What could be more anachronistic–in the media culture and political climate of 2006–than the founding of a quarterly journal of ideas? In light of the venomous screeds, discourses on "framing" and political positioning, or any of the other obsessions progressives have adopted of late, who would think that there was an appetite for a meaningful discussion devoted to facts and the basic questions of progressive philosophy? It’s almost as if we were to announce the return of poodle skirts and pet-rocks. But we believe that, to regenerate the strength of the progressive movement, big ideas are vitally important. And Democracy represents our bet–and the bet of our supporters–that they will matter.
National Review "stands athwart history, yelling Stop," wrote William F. Buckley in its first issue. The conservative consensus forged, to a large extent, in those pages–along with the neoconservative ideas that came out of the Public Interest, Commentary, and the National Interest–was built on a foundation of serious thinking by serious people grappling with essential questions about how the world works and how it should work. They embarked on this process in order to challenge the dominance of New Deal progressivism. And four decades later, the consensus and the ideas developed in those journals and honed over the years have transformed America.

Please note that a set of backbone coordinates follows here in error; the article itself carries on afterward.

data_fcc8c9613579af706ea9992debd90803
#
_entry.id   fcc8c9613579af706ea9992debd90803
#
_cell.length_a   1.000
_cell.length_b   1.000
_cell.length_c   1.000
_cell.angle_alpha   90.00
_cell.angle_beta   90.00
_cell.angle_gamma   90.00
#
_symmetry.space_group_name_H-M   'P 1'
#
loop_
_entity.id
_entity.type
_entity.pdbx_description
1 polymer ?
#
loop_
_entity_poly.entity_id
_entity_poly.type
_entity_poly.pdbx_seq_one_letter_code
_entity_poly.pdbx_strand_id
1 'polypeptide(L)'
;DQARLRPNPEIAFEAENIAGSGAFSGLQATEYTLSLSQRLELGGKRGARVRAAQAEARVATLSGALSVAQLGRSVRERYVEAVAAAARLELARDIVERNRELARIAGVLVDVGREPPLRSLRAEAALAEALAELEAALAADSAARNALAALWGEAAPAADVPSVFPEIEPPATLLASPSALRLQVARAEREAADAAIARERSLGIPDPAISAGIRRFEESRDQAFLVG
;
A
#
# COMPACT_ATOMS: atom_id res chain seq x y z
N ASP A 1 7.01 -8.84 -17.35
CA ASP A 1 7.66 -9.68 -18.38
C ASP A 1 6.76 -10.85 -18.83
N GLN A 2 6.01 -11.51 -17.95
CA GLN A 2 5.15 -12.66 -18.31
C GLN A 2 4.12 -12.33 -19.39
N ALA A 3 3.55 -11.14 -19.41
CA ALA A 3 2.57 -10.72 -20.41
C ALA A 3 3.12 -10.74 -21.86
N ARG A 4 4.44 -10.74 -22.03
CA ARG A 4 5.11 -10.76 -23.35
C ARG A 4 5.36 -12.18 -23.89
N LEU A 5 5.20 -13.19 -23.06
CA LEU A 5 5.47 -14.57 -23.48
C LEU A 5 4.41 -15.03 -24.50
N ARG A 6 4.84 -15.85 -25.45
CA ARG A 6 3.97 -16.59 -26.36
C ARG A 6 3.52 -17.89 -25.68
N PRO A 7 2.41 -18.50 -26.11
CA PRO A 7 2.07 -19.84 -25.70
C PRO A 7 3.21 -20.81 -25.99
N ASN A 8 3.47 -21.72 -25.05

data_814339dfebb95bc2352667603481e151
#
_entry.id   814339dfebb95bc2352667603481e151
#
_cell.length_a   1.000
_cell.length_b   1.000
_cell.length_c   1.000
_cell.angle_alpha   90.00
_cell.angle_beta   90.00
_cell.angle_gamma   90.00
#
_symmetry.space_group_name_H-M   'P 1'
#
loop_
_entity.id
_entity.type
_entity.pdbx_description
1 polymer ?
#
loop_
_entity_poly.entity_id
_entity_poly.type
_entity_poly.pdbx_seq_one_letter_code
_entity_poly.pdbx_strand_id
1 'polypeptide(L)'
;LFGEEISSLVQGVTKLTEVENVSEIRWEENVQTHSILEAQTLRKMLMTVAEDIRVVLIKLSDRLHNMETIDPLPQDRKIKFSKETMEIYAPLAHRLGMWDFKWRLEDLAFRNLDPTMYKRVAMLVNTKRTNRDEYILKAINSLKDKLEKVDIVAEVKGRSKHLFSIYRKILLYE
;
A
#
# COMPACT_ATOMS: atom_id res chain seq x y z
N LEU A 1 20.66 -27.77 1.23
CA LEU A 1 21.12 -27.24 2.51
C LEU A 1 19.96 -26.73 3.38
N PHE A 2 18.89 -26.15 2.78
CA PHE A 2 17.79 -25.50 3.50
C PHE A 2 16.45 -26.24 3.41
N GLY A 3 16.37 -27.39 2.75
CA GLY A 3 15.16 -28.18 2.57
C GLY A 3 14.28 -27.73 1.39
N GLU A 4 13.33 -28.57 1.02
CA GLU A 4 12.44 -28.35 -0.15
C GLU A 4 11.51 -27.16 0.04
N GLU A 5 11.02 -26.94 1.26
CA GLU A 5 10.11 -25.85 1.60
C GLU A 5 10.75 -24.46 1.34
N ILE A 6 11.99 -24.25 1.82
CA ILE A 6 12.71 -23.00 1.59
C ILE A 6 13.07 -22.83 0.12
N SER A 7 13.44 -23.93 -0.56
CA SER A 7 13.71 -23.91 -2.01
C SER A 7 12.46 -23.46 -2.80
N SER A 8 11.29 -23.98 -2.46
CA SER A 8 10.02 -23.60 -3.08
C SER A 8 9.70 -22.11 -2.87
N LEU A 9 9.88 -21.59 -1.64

I’ve registered (that’s free) and am bookmarking the site. I welcome serious engagement by serious people on the left.
No time to read anything right now, but I’ll dip into it and offer some reactions later today.
Update: WaPo columnist David Broder notes this journal, as well as this one, which seems to involve many of the same people, though with a focus on politics rather than ideas. I wonder if the presence of an article by Jerome Armstrong in the latter is evidence of an effort by "serious" people to engage and, er, "domesticate" the Kossacks.